This strategy allows students to brainstorm words related to a topic, generate questions, and set a purpose for reading. It also provides opportunities for activating and building background knowledge. Additionally, teachers can use this activity to asses students’ content knowledge before reading- if students can successfully predict a large number of topic-related words, the teacher will know that the students have a knowledge base for the topic. After students brainstorm a list of words they think are related to the topic, they are then asked to predict what the article is about and generate a series of questions they think the article will answer.
First, choose a short text related to the topic you are studying. Read through the article and select three to five letters of the alphabet that start key words or concepts found in the article. These letters should appear frequently throughout the text and should allow you do get an idea of the students’ knowledge about the topic.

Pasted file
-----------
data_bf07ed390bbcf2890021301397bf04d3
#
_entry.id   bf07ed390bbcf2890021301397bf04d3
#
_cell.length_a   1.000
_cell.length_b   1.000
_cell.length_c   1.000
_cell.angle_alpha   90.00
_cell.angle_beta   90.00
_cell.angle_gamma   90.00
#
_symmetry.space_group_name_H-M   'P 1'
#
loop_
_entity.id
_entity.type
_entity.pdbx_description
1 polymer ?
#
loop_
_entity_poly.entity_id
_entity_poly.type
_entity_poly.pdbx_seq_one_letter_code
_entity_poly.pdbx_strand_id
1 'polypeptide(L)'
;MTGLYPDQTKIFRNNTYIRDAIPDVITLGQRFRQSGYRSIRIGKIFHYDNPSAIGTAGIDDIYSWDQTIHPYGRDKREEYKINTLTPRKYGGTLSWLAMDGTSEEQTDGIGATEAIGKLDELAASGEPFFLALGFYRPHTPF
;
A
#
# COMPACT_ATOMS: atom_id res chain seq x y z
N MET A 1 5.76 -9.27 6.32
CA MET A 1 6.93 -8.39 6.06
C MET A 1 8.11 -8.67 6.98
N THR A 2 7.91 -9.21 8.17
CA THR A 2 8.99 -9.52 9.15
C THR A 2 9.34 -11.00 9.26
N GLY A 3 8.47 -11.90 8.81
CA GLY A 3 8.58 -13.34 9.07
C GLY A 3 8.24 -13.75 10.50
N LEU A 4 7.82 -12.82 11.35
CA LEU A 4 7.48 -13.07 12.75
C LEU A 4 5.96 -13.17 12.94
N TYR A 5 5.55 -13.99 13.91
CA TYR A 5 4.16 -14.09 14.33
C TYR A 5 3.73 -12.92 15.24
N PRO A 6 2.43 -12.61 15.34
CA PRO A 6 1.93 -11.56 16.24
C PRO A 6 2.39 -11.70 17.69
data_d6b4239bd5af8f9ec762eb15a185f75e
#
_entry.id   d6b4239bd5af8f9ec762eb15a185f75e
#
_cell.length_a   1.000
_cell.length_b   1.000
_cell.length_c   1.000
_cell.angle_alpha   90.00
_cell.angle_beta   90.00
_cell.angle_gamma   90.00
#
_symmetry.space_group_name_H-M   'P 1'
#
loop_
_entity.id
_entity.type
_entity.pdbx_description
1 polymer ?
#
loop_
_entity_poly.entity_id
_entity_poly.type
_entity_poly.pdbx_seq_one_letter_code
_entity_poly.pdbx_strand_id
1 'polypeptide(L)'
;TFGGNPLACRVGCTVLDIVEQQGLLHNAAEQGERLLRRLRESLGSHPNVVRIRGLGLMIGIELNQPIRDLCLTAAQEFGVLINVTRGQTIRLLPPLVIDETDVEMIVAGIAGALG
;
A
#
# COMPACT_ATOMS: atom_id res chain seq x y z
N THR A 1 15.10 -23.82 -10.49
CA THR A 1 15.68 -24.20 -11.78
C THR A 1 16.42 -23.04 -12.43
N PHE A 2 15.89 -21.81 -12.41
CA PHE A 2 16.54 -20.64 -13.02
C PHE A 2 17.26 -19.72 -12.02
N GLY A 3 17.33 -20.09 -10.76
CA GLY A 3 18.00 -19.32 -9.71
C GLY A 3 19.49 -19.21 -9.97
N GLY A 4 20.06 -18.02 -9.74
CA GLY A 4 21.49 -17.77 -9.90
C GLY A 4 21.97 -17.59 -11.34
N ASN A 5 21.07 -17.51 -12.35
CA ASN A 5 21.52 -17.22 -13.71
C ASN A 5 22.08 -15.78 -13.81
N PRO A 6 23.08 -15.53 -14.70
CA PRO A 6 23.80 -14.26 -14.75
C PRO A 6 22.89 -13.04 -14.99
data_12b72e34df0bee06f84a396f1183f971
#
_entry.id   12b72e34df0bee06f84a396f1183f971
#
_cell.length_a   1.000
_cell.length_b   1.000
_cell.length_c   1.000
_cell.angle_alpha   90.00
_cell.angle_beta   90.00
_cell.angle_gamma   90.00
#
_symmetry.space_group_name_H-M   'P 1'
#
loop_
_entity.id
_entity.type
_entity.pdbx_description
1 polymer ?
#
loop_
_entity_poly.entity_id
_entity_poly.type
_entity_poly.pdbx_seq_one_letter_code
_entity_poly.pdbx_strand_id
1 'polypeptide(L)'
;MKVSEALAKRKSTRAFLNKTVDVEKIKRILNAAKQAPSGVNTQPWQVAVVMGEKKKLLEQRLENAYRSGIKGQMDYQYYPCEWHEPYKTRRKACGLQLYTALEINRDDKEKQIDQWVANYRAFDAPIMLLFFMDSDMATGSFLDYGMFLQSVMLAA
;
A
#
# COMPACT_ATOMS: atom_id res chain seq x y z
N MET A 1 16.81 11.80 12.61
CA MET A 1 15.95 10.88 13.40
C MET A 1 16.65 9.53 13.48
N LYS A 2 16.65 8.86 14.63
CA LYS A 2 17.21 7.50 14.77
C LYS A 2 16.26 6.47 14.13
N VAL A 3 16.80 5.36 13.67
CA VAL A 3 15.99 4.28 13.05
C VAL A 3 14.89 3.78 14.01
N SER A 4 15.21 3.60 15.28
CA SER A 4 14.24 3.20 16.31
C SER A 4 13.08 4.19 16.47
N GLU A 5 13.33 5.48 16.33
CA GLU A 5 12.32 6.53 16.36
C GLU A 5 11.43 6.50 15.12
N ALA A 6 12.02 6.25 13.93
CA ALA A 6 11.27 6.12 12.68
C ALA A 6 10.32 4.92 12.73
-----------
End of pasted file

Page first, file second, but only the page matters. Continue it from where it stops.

Provide students with a Wordstorming organizer and ask them to work in small groups. Read the title of the article to students and show them any pictures. They should list as many words as they can think of that begin with the specified letters and are related to the content of the article. Allow students about five minutes to wordstorm.
Give students the opportunity to share their predictions and list them on a class version of the Wordstorming organizer. Record predictions as well. Read the article together, and the revisit the words, questions, and predictions students made.
Strategy adapted from Janet Allen's More Tools for Teaching Content Literacy. Photo by Laurah J.